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Maria Papathanassiou - Stephanos of Alexandria

Maria Papathanassiou - Stephanos of Alexandria

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Maria Papathanassiou
NationalandKaoodistrianUniversitvof Athens
Stephanos
of Alexandria:A Famous
ByzantineScholar,Alchemistand
Astrologer
INTRoDUcrtoN
Understanding
the intellectual

protileof a famousscholarwhol i v e d in the remotep a s t can be a complicatedtask; in the case of Stephanos

of Alexandriathep r o b l e mis compoundedby the limited
survivingbiographical

informationand the factt h a t e a r l y t r a d i t i o n attributesto hima c t i v i t i e sa n dc o m p o s i t i o n swhich,accordingto our modernstand.uds,

belongtov e r y differentdisciplines.
Stephanos
of
Alexandriais a late-sixth/early-seventh-century

Byzantinescholar
known as a commentatorof Plato and Aristotle; astronomical,
astrological,

alchemicaland medical works area l s o a t t r i b u t e dt o
him.r It isg e n e r a l l yacceptedthathe wasa well-knownandeminent
scholarin Alexandriabefore moving, by 617, to Constantinople,
' H. Hunger. Die hochspruchlichep n t f a n e Literanr der B,-aantiner, 2 vols.

(Munich.1978),1.26-7, 10. 63,2 9 t 2, 100-301.305.310:2:231-32.280.K . Vogcl,' B y z a n t i n e Science', Tr? Cunbridge Medievul Hisnry.lV. 2 ( C a m b r i d g e . 196?).264-305,csp.267 ft.297.

t64
MariaP a p a t h a n a . s s i o u
Stephanosof Alexandria; A FamousByzanline Scholar,
Alchemist and Astrcloeer
Stephanos.Moreover, modem criteria used to differentiate between
'science'a n d' o c c u l t s c i e n c e '( o u r "scientificp r i n c i p l e s " )a r e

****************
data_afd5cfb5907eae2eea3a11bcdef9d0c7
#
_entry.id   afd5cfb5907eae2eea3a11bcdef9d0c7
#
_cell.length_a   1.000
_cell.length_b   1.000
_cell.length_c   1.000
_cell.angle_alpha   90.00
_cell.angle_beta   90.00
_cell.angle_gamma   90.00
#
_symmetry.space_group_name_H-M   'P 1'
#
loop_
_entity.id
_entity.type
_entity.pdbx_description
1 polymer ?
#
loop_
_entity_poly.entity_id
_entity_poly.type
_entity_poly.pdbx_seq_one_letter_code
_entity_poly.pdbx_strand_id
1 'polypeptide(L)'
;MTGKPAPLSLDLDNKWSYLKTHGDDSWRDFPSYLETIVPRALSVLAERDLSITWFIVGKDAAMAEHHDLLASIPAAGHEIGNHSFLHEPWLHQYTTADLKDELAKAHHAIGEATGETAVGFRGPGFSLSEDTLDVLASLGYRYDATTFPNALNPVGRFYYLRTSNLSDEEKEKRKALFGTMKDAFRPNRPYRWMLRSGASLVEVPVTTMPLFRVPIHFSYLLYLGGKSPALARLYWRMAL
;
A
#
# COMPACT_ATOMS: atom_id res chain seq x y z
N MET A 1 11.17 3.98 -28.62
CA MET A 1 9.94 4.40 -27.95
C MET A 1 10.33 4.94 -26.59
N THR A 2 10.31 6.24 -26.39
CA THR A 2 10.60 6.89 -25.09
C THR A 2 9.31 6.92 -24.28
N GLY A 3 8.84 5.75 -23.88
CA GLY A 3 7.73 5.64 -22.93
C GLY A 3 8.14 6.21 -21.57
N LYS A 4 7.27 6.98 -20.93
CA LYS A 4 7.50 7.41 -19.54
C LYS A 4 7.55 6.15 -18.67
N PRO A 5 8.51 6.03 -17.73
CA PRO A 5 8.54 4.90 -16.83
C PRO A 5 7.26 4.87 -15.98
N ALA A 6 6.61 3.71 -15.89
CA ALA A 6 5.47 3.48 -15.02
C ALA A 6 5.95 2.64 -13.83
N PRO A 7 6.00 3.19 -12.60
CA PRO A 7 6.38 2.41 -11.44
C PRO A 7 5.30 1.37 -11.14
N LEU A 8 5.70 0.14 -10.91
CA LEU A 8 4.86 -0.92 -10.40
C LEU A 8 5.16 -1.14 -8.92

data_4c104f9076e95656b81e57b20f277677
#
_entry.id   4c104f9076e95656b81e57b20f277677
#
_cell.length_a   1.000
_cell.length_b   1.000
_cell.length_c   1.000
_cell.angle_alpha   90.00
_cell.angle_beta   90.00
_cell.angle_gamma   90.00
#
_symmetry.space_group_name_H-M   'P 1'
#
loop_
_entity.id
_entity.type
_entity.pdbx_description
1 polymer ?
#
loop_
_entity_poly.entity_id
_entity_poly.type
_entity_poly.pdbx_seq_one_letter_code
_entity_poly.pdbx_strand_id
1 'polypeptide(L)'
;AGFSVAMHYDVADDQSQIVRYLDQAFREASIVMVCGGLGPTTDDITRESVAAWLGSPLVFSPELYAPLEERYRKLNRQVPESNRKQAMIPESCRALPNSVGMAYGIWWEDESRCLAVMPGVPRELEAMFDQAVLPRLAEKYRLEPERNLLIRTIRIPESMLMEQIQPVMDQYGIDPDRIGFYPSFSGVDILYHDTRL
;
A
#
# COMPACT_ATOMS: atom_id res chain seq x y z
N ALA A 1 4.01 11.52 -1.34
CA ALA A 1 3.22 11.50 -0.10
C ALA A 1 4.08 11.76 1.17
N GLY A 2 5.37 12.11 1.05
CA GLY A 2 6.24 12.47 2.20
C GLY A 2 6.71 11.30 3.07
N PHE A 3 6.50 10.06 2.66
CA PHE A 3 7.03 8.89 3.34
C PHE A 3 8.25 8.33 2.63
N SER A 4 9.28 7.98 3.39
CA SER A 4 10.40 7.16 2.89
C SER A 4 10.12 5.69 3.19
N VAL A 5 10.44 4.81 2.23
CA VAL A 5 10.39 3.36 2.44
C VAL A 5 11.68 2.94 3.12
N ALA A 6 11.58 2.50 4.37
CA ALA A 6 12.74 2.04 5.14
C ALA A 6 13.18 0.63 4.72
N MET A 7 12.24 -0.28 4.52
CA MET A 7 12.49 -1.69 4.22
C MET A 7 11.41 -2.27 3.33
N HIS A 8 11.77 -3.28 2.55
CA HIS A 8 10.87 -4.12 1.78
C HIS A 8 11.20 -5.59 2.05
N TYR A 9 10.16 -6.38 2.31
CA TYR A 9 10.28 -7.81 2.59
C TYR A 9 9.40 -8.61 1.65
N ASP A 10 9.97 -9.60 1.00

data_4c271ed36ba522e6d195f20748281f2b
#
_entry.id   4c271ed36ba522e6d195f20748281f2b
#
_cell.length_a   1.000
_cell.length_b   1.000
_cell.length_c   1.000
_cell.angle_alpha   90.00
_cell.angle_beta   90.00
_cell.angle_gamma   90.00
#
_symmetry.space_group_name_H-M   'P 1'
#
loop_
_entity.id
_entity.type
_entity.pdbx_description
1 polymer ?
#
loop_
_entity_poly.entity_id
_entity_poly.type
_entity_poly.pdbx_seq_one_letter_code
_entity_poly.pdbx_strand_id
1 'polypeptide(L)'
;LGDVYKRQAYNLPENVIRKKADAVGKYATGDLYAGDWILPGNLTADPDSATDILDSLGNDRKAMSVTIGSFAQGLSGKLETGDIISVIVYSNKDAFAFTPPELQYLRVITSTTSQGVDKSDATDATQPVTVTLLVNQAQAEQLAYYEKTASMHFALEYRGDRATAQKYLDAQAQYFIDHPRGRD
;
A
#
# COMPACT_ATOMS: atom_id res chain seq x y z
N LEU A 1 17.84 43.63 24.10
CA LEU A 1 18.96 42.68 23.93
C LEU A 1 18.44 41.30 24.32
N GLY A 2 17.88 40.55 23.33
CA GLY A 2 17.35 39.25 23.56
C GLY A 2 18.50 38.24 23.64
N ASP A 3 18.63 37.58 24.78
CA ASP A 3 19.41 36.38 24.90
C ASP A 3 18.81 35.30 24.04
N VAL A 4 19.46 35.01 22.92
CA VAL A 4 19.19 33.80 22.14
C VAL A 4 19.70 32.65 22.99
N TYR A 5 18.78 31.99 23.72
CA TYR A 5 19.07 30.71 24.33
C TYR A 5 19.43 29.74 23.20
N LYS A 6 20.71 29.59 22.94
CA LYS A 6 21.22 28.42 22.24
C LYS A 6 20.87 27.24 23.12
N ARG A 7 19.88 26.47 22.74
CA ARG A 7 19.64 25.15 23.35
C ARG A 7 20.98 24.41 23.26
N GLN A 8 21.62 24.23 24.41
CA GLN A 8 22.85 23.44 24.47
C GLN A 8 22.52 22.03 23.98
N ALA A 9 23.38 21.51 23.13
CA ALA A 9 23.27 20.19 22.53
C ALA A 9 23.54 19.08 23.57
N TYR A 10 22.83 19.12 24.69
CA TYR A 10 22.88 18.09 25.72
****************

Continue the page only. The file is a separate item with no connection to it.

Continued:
largelybasedonq u a n t i t a t i v e(and thereforemeasurable)
relations
betweenthings or substancesand are sharplydistinguishedfrom
philosophical

ideas.On thecontrary,in AntiquitytheStoicdoctnne of" s y m p a t h y "implied unity of thew o r l d and interactionbetween itsp a n s ; further, ito f f e r e d a basisfor understandingthe worldb o t h asaw h o l eand asa compositeentity madeupo f variouspartswith specificfunctionsthatcontinuouslyinteractwithe a c ho t h e r .

The role and influenceof alchemyand astrologyon bothstateand individualaffairsduringthe LateAntiqueand Byzantineperiodcan bep r o p e r l yunderstoodonly by takinginto consideration

theirwider
philosophical

context.Evenso,theattitudeof RomanandByzantlne emperorstowards alchemy and astrologyw a s ambivalent:for example,the emperorDiocletiandecreedthe bumingof" b o o k s on makingg o l d and silver" in Egypt.{ Despite suche p i s o d e so f deliberatedestruction.ag r e a t number of Greek alchemicaland astrologicalmanuscriptsdating from the Byz.antineperiodd o survive.5

ASTROLOGYAND AI,CHEMYIN LATE ANTIQUITYAND THE
BYZANTINEPI'RIOD

Among all divinatoryartsinventedby man in orderto foretellthe future, astrologyw a s the most sophisticatedin termso f the philosophical

backgroundandastronomical
techniquesrequiredfor
castinga horoscope.
Thesetechniqueswerepanicularlyrefinedin
Alexandria,an importantandflourishingcentreof Greekscience-
n Seethe Sa/n, s.v . AmxlqrrcvdE and Xf.itEi(l inS u i d u e lz.rit 0n, ed. A. Adler,5

vols.( L e i p z i g . 1928-38).ll. 104-5;l V , 804. This informalion rct'ersto the occupalion of Alexandria by Diocletian in the year 296/297, brought about by his campaigntop u t down therevoltof l-uciusDomi(iusDomi(ianus.

As a resullof his

prcscncein Egypt. Diq:lctian inslitutcd a numberof changesin the local systcmof administratiorrand taxation, including nlonclary and calendrical reformst hea l s o suppressed

Egypl'sprivilcges(r(leirres
PanA, ll, s.v. DtocLETlANUs).

'Ccrtttloguer!esMurus(rits Al(hiniquesG r . ( r( =C M A C ) , 8 vols.( B r u s s e l s ,1924- 321;CautlotqusCotlicun Astrologicorum Graeutrum( = CCAGI. l2 vols.( B r u s s c l s , 1898-t953).

165
wherehec o l l a b o r a t e dwith the emperorHeraclius(610-641)and
taughttheq uad r ivi um.2
Byzantinesourcesdesignatehima s" p r a c t i c a lp h i l o s o p h e r "and
"philosopherandc e c u m e n i c a l
teacher"rmostl i k e l y in ordert o
presenthim as the idealaccomplishedintellectual
ofh i s t i m e .Since